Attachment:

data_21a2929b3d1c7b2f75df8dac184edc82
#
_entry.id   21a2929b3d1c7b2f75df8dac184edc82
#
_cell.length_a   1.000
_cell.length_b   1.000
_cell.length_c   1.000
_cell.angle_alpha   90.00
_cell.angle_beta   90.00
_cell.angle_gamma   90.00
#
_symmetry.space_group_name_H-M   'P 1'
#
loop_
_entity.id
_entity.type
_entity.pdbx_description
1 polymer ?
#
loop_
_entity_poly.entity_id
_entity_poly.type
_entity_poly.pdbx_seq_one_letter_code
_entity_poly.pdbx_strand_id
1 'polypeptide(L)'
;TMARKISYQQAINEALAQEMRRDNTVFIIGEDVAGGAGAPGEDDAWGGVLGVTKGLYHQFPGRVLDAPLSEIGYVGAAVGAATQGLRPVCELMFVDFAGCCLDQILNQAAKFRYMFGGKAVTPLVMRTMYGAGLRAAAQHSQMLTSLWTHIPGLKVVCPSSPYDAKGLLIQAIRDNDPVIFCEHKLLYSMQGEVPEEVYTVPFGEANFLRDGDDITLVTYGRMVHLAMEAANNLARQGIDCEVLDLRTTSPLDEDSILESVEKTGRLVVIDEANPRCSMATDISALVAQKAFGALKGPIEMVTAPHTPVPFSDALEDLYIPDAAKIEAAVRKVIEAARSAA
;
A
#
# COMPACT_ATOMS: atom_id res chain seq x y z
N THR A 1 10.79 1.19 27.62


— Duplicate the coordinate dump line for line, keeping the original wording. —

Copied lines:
data_21a2929b3d1c7b2f75df8dac184edc82
#
_entry.id   21a2929b3d1c7b2f75df8dac184edc82
#
_cell.length_a   1.000
_cell.length_b   1.000
_cell.length_c   1.000
_cell.angle_alpha   90.00
_cell.angle_beta   90.00
_cell.angle_gamma   90.00
#
_symmetry.space_group_name_H-M   'P 1'
#
loop_
_entity.id
_entity.type
_entity.pdbx_description
1 polymer ?
#
loop_
_entity_poly.entity_id
_entity_poly.type
_entity_poly.pdbx_seq_one_letter_code
_entity_poly.pdbx_strand_id
1 'polypeptide(L)'
;TMARKISYQQAINEALAQEMRRDNTVFIIGEDVAGGAGAPGEDDAWGGVLGVTKGLYHQFPGRVLDAPLSEIGYVGAAVGAATQGLRPVCELMFVDFAGCCLDQILNQAAKFRYMFGGKAVTPLVMRTMYGAGLRAAAQHSQMLTSLWTHIPGLKVVCPSSPYDAKGLLIQAIRDNDPVIFCEHKLLYSMQGEVPEEVYTVPFGEANFLRDGDDITLVTYGRMVHLAMEAANNLARQGIDCEVLDLRTTSPLDEDSILESVEKTGRLVVIDEANPRCSMATDISALVAQKAFGALKGPIEMVTAPHTPVPFSDALEDLYIPDAAKIEAAVRKVIEAARSAA
;
A
#
# COMPACT_ATOMS: atom_id res chain seq x y z
N THR A 1 10.79 1.19 27.62